News / Africa

South Africa's Education System Crumbling

South Africa's Public education system is in serious decline. Reports of dismal graduation rates, bad teachers and crumbling buildings are commonplace. In Eastern Cape Province, one of the poorest regions in the country, the public system there is in chaos.

You cannot tell from the faces of the school children, but their futures are in jeopardy. The public schools in the Eastern Cape are falling apart. The windows and doors at this school are cracked and broken. Another school has almost no books.

Xolile, who goes by one name, runs an organization known as Save Our Schools in Grahamstown, southeastern South Africa. He says everything in the schools is in urgent need of repair.

"Like the toilet system, the classrooms, the desks, the windows, so most things the department can easily fix," he said.

The department he refers to is the Provincial Department of Education. It is in charge of everything from infrastructure to teachers to books and supplies.

Xolile says one school for five years has been asking for help to fix the boy's bathroom. There is no water in the sinks and toilets. The roof has large holes in it.

"We wrote letters to the department," said student leader Dumisani Papy.  "We did a lot of stuff as in cleaning the toilets but no help has come."

But it is not a question of money. The government devotes 19 percent of its national budget to education.

"They have the money, sir. They have the money," added Papy.

This kind of situation is repeated all over the province, where much of the school infrastructure is in disrepair.

The problem is even worse in rural areas. Here, most students still go to school in mud huts, even though the government promised to replace all of them years ago.

In one case, the government did take down an old mud school. Cameron McConnachie, an attorney for the Legal Resources Center, explains what happened next.

"When the contractor arrived, he demolished what did exist. He built the trenches for a new school and then disappeared. They were left with nothing," said McConnachie.

The community complained, but three years later nothing has been done.

So they hired McConnachie to sue the Board.

"It almost seems like a disregard for the integrity and dignity of people and the people they are supposed to be serving," added McConnachie.

In the meantime, the students learn in temporary shacks of corrugated tin.

"Broken down doors are used as tables, bricks that are strewn around the construction site those are the seats," said McConnachie.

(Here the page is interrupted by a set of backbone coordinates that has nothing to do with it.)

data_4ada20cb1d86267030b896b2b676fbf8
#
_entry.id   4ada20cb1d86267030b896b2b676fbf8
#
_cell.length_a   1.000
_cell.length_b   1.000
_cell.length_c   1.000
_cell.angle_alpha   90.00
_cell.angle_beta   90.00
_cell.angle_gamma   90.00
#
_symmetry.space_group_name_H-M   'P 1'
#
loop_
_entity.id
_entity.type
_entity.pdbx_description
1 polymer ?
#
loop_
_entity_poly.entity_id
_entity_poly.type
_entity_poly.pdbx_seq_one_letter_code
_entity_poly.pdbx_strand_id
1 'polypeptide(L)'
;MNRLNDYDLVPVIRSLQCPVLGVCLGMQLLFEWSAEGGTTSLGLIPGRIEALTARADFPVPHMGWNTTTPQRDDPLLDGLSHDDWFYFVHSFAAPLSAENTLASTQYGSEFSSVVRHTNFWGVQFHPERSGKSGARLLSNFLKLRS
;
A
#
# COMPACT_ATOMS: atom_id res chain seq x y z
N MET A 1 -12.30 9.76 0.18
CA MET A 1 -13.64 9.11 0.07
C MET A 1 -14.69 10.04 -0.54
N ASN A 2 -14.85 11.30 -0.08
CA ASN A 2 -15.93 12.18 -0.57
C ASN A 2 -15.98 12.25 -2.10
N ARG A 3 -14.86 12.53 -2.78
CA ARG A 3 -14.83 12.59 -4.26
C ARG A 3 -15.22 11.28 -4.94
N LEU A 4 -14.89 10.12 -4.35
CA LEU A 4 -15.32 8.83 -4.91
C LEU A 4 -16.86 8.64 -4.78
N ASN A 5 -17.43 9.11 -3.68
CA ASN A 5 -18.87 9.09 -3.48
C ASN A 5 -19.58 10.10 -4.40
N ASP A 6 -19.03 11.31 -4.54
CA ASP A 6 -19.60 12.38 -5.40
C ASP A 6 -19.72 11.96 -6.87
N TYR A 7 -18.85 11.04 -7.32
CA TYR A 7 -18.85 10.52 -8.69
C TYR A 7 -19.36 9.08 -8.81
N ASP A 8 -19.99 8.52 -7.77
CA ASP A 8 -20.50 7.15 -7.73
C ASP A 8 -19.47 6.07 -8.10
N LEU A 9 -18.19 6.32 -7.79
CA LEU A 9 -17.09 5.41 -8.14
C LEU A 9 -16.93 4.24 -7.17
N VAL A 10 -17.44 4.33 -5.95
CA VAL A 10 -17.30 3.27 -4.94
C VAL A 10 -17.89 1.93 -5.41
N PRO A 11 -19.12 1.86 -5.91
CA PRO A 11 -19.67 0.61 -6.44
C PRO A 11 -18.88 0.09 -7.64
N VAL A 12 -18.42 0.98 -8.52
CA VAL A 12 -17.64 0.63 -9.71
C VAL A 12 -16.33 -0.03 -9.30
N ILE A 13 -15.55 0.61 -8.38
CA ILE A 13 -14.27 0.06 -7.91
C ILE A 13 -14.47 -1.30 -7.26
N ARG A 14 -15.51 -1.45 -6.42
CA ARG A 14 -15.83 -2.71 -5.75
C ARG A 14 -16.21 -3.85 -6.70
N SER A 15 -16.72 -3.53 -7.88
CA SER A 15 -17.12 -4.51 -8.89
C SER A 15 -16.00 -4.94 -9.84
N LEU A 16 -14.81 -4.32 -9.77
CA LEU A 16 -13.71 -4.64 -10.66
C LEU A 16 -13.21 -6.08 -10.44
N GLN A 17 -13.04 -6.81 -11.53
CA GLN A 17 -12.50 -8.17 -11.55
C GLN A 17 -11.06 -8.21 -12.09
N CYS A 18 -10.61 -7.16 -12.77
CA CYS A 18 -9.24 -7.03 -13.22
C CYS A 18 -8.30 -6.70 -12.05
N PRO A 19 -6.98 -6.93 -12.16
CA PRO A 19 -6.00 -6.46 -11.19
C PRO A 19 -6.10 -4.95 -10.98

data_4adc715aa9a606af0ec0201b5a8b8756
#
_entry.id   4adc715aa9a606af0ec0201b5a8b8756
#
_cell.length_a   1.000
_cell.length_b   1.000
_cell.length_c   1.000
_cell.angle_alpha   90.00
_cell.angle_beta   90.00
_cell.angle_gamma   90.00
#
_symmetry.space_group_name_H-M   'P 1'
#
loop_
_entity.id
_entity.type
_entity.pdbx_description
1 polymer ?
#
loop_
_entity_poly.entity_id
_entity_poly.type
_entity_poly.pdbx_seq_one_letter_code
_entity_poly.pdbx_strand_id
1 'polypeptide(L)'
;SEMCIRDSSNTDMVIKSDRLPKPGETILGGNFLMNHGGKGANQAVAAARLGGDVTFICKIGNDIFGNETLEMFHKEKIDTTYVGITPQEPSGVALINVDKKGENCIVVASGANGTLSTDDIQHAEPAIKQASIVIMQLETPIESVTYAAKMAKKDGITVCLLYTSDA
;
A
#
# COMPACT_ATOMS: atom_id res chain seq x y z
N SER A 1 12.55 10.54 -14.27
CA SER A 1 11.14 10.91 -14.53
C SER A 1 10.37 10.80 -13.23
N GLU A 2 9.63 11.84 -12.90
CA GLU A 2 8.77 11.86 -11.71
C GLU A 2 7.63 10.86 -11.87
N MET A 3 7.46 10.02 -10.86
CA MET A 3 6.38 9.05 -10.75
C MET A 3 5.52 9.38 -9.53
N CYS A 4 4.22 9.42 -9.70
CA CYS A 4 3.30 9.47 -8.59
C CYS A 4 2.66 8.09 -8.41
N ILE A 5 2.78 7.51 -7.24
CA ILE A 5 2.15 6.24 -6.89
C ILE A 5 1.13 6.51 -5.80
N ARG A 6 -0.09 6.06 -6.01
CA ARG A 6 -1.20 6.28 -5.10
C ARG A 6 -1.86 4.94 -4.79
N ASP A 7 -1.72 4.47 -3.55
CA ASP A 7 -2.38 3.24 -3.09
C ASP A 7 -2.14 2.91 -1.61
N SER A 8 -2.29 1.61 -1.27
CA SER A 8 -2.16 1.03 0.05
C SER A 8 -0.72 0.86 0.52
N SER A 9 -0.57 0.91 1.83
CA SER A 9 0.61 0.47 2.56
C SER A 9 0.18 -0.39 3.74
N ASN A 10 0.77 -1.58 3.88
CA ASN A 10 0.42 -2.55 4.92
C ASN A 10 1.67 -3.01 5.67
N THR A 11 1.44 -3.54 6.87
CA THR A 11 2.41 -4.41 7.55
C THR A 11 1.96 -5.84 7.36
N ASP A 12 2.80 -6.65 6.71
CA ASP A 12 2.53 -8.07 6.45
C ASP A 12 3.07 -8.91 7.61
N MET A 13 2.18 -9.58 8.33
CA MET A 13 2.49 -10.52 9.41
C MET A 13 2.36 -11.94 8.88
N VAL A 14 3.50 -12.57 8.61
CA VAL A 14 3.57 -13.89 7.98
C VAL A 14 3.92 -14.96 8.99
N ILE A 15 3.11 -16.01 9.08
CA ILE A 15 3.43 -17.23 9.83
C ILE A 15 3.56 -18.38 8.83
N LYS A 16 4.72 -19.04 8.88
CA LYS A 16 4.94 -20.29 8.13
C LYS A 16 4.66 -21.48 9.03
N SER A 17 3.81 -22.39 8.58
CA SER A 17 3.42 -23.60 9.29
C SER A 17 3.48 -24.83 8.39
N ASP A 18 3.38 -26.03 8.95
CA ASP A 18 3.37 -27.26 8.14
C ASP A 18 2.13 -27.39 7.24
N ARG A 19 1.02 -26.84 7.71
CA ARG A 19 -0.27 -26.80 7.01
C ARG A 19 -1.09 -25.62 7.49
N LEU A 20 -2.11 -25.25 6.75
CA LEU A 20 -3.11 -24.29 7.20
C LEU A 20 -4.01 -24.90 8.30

Most schools have a shortage of teachers. Nyaluza High School for more than a year has been asking the Board of Education to replace four teachers who were moved to another school. The schools' principal is Mangaliso Nkwinti.

"I don't know how many times we have been to the department. And how many times we have been so angry, talking to them, trying to show them the situation at the school, why we need so many teachers and to improve, which is the bottom line here," said Nkwinti.

There is also a shortage of teaching materials. Students are often forced to share the few available books. George Lamani teaches at Nyaluza High School.

"My principal has just explained that we have been systematically knocking at their door, talking professionally with them and they are not listening," said Lamani.

Experts say it is not a surprise that graduation rates in the Eastern Cape are low. The average number of students who graduate from high school is 50 percent. Some schools graduate as few as 9 percent of their students.

Derek Lydt, who runs the Public Service Accountability Monitor that monitors the educational system here, says another major problem is the quality of the teachers.

"Those who teach the teachers are not well qualified and the teachers themselves are not qualified and all of that obviously leads to poor education in the classroom," said Lydt.

Students like Dumisani Papy, who is to graduate this December, know the outlook is grim.

"It's a very little chance that many of us can make it," said Papy.

Officials in public speeches have acknowledged they are fully aware of this situation. But a spokesman for the Provincial Department of Education told VOA he could not find anyone to comment on the situation.

You May Like

Koreas Mark 61st Anniversary of War Armistice

Muted observances on both sides of heavily-armed Demilitarized Zone that separates two decades-long enemies More

Judge Declares Washington DC Ban on Public Handguns Unconstitutional

Ruling overturns capital city's prohibition on carrying guns in pubic More

Pricey Hepatitis C Drug Draws Criticism

Activists are using the International AIDS Conference to criticize drug companies for charging high prices for life-saving therapies More